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How to Run a Great Annual Leadership Team Offsite Meeting

Editor's Note: Take a look at our featured best practice, Strategic Planning: Process, Key Frameworks, and Tools (79-slide PowerPoint presentation). This document provides a holistic approach for undertaking strategic planning. While covering the traditional strategic planning approach, the document touches on adaptations that may be used in an unpredictable environment. Contents: 1. Strategic Planning Overview - Key questions and [read more]

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Editor’s Note:  Peter DiGiammarino is a professional CEO and founder of growth strategy consulting firm, IntelliVen.  IntelliVen is also an author on Flevy, producing a series of frameworks covering a variety of management and leadership topics.  View all this Flevy materials here.

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111129-F-WS541-004Most leaders find it difficult to adequately prepare—assuming they even know how—to facilitate a high-powered, executive offsite. The truth is that it is nearly impossible for a leader to facilitate and participate in, let alone also lead, their own offsite. A better strategy is to hire experts who use proven approaches, tools, and methods to prepare and facilitate a great annual leadership team offsite meeting.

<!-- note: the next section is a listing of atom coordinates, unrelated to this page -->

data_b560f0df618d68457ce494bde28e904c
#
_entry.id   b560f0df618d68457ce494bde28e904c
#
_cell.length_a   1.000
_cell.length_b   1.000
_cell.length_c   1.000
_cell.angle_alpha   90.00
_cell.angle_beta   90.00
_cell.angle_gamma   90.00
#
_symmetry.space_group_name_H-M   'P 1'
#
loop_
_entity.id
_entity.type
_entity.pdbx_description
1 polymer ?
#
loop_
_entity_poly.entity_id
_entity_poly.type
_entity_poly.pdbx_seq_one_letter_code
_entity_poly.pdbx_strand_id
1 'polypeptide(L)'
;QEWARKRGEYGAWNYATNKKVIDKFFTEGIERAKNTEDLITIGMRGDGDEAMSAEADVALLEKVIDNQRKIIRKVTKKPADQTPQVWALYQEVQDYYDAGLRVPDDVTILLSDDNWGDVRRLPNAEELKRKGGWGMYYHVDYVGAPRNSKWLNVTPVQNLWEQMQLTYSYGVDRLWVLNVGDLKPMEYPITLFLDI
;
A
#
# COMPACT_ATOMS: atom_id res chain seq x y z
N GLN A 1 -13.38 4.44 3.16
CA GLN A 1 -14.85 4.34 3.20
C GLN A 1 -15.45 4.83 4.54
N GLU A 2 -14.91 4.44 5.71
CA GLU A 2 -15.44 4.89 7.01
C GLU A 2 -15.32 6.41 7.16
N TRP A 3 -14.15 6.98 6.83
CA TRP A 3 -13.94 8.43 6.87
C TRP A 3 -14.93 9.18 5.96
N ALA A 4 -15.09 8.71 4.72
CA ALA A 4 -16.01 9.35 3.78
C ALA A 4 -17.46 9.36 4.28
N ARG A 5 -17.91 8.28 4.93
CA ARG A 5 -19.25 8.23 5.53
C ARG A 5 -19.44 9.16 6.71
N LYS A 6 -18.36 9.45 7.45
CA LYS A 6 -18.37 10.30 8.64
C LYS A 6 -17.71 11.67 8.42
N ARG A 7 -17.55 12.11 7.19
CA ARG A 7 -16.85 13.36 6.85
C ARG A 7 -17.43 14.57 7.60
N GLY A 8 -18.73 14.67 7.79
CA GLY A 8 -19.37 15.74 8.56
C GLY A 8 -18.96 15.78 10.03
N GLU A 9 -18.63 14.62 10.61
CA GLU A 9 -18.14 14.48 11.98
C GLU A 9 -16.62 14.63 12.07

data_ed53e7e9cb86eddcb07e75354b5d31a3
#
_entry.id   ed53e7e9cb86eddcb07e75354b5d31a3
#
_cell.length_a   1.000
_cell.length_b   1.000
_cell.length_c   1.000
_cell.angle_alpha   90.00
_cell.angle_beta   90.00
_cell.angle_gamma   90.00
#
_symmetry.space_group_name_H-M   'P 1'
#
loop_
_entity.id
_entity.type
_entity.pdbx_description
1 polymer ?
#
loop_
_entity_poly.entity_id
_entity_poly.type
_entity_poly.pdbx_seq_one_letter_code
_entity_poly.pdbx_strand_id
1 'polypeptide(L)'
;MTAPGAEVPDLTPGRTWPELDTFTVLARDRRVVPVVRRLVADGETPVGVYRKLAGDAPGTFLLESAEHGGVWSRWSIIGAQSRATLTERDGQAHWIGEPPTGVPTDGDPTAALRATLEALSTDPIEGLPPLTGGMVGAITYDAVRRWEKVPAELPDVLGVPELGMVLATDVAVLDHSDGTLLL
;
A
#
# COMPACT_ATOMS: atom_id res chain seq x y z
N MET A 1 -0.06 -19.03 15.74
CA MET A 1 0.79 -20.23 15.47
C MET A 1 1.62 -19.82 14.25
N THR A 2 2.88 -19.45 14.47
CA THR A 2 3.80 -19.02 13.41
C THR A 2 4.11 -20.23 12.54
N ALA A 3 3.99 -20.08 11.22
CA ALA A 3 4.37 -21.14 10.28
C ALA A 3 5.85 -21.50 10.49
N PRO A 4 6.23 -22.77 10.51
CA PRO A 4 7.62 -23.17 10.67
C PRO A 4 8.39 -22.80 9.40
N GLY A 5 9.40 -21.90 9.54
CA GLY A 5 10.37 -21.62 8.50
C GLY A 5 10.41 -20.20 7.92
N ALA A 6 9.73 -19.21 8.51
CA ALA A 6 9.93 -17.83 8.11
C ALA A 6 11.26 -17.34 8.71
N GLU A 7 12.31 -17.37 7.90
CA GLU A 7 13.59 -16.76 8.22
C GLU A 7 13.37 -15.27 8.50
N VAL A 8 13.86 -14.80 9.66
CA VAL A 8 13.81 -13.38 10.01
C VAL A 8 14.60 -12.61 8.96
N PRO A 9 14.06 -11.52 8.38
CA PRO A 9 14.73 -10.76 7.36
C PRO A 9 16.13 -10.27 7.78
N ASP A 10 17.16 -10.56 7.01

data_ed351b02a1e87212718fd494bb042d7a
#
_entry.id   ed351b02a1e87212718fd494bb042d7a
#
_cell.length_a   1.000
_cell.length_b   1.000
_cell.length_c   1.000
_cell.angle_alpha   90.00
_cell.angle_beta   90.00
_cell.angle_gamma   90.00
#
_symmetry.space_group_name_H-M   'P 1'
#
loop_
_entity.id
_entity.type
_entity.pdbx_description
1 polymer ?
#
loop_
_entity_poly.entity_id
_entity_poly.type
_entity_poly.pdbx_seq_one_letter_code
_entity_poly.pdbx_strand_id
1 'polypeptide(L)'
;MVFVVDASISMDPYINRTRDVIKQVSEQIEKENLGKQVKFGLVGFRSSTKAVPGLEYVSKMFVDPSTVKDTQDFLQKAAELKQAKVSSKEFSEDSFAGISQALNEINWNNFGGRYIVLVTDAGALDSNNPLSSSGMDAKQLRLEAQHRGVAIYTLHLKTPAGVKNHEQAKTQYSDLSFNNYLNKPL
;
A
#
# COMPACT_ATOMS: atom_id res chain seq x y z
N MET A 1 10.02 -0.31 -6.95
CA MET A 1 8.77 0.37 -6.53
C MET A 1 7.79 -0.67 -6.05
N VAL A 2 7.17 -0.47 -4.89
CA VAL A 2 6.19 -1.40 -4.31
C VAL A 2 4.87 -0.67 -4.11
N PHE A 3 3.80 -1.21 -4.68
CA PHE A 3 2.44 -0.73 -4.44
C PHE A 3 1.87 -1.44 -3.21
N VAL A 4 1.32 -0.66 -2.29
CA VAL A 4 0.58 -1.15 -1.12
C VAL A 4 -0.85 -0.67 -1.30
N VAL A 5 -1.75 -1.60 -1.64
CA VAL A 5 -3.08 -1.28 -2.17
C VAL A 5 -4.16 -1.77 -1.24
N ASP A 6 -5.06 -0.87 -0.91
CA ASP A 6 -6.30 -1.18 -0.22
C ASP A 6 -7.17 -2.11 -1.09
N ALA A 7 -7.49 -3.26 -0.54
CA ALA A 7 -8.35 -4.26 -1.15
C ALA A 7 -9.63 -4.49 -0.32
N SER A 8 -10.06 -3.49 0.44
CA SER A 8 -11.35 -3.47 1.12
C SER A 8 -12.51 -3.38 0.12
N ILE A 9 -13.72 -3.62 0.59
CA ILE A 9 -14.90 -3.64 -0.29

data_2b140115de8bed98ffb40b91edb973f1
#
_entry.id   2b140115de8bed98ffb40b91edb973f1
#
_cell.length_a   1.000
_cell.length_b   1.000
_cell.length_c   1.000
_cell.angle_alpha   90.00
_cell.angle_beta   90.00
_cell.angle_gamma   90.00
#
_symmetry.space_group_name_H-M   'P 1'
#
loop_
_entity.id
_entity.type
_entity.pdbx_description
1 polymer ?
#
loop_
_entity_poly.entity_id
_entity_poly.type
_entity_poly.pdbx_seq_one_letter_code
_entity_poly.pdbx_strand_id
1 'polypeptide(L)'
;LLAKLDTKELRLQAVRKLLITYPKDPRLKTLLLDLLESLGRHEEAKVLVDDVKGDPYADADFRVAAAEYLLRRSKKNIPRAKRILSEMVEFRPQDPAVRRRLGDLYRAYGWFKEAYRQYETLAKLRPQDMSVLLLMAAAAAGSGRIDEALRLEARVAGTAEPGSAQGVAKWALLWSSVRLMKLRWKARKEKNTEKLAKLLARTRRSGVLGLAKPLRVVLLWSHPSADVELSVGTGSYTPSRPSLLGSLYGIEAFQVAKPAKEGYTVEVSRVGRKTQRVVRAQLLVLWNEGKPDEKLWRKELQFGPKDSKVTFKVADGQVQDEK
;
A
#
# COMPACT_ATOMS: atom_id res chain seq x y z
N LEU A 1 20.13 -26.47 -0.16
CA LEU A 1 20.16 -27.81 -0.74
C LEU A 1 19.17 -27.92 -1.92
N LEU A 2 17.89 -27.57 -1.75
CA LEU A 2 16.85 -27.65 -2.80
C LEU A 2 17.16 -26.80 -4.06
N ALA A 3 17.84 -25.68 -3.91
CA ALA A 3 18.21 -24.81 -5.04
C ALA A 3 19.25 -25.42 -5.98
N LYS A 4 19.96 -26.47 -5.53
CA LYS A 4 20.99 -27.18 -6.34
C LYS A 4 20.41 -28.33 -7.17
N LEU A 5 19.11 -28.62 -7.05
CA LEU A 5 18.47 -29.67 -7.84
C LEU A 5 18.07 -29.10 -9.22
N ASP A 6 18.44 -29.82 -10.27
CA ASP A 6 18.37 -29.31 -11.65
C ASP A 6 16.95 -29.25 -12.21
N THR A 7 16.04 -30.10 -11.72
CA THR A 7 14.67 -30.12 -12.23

The ten tips and resource links below will help the thoughtful leader to get out in-front of the planning process and make clear to the board, top team, and employees that the organization is in good hands and well-led.

Plan the Plan

  • Inform the board and the management team that it is time to work on plans for the coming year.
  • The management team can be as small as three to five members or as many as 15 to 20.
  • If there are more than seven, pick three to five to serve as an executive committee.
  • Prepare a time-line of steps, outputs, and review points.
  • Assign a process leader who will manage planning as a project.
  • Schedule offsite session and line up facilities and facilitation support.

Trade Perfection for Completion

  • Do not try to build the perfect plan.
  • The plan will get better every year.